Polymeric Valves for Controlled Drug Delivery

Background: Biochips can be used in vitro or in vivo to deliver small, controlled amounts of chemicals or other molecules at controlled times and rates. Current delivery release mechanisms include electrochemical dissolution of thin anode membranes covering microreservoirs filled with drug. The metal valves, which are irreversible, consist of thin suspended non-porous layers that can be electrochemically dissolved or disintegrated by water electrolysis. Another mechanism involves sphincter configuration valves made of a blend of redox polymer and hydrogel. The blend is electropolymerized within an array of holes, which open and close corresponding to the shrinking and swelling of the polymer actuator. Neither method has all the following features: high diffusion efficiency; quick response; reversible open and close; minimum leakage in the closed position; low power consumption; and biocompatibility. Technology: Researchers at the University of California have developed a micro- release technology with the aforementioned features. The method relies on micro reservoirs covered with polymer based valves which serve as the gates to these reservoirs. The valve is a layered structure made in the shape of a flap anchored on one side of the reservoir opening. The substrate which consists of one or more reservoirs could be any structures facilitating the actuation and release, like a flat surface, or a hollow cylinder structure.

In contrast to the irreversible membrane valves system in the past, the reversibility of this invention dramatically elongates the life time of the whole system. Less than 1 actuating volt is required during the manipulation of release process and no energy needed to hold the valve in any desired position, which makes the invention consume much less energy than an electrochemical corrosion or thermal actuation approach. Compared to the sphincter configuration valves, the invention has less leakage in the closed position and is more biocompatible due to the materials adopted. In the invention, flapping the bilayers back and forth will help to create convection and help induce a more efficient transport of the drugs from the reservoirs. Application: The applications are not limited to drug delivery. Any liquids or gases could be released for any purpose. For example, releasing some of the gases contained in reservoirs will help change the buoyancy and adjust the position of a solid system in a liquid environment. Covering any expensive or backup devices and components like sensors for protection is another use.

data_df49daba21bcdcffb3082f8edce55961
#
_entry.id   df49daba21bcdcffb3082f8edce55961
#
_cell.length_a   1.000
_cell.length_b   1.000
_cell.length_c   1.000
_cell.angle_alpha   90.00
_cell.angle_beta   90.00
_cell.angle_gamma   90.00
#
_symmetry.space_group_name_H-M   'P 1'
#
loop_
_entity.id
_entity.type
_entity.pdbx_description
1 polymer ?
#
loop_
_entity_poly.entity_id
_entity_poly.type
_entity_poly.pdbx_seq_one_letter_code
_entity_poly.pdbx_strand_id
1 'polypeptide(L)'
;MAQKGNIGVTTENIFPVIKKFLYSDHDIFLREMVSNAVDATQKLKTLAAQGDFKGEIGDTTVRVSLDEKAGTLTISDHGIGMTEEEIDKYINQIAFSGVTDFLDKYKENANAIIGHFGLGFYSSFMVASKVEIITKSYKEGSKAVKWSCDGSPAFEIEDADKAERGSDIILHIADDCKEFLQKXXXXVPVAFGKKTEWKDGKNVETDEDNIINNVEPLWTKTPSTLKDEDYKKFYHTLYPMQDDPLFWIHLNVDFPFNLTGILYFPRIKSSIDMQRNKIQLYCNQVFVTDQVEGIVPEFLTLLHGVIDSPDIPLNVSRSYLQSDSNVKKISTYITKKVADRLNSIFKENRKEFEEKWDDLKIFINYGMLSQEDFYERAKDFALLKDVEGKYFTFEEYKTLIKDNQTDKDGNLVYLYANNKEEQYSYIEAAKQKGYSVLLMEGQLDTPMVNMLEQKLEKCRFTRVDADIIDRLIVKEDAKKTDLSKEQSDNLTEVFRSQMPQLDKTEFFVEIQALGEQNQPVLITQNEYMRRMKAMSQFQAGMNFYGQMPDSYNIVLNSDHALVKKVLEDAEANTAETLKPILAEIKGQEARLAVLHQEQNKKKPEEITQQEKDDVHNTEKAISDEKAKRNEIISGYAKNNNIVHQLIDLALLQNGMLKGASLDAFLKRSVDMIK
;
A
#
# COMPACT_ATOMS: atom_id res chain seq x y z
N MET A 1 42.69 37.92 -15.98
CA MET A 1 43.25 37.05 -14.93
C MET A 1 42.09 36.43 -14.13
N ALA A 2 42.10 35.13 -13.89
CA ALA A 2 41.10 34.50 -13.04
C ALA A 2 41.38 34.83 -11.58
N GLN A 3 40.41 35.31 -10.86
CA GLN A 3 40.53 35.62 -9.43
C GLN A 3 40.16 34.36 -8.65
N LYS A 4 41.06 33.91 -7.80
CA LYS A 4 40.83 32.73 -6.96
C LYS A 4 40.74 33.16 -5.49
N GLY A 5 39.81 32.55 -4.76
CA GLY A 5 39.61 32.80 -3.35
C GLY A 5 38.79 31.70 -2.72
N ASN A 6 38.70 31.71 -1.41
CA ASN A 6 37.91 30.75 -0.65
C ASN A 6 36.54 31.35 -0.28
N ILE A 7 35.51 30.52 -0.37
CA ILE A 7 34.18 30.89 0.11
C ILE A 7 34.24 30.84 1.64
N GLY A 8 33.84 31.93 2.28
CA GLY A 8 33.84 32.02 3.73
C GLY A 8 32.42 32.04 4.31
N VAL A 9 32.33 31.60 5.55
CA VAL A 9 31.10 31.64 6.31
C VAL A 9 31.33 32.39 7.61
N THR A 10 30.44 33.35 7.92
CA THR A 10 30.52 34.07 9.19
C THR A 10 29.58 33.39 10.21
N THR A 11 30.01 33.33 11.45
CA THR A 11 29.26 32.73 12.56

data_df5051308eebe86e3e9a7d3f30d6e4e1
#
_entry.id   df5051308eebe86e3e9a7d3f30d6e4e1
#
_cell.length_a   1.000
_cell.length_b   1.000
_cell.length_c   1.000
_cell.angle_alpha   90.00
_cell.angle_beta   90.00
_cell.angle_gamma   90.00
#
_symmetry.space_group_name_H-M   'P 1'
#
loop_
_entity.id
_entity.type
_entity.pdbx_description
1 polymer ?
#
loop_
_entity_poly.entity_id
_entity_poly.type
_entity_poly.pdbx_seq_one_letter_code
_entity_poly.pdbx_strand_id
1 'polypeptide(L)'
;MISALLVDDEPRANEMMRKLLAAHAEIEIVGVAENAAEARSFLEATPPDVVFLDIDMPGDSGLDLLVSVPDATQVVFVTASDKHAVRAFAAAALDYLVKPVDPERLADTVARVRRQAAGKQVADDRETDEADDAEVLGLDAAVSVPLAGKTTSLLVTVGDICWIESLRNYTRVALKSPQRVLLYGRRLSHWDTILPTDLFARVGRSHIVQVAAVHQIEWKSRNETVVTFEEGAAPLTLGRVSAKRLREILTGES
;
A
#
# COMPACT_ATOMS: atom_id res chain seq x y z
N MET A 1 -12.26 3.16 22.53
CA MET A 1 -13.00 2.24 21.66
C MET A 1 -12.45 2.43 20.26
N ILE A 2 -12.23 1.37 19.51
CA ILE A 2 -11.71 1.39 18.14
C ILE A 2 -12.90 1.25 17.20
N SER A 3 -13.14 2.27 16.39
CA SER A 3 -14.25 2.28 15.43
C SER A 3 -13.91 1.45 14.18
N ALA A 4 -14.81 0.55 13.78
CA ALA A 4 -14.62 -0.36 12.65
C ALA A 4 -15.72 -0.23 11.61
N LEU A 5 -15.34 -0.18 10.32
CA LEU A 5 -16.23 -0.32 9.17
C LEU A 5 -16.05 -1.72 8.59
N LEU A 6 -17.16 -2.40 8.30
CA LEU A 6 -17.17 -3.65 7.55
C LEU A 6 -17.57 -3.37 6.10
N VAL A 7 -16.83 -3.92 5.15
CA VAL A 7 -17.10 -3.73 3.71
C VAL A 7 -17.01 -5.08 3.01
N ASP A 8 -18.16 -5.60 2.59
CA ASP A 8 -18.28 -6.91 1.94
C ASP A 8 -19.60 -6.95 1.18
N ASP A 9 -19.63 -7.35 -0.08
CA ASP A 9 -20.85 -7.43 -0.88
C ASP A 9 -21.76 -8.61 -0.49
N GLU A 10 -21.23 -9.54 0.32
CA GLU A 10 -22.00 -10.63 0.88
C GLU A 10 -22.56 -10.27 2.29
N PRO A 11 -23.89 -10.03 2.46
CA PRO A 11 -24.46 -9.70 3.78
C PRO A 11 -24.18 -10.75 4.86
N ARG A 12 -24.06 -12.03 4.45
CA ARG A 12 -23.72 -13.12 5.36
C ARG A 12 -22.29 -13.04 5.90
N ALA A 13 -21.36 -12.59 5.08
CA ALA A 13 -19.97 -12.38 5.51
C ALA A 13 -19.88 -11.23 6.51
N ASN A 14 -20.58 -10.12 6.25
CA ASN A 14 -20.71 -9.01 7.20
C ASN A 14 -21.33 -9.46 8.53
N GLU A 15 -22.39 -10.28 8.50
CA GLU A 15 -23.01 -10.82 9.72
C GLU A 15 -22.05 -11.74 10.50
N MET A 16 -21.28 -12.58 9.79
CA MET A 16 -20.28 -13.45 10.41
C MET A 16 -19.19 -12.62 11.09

Type of Offer: Licensing

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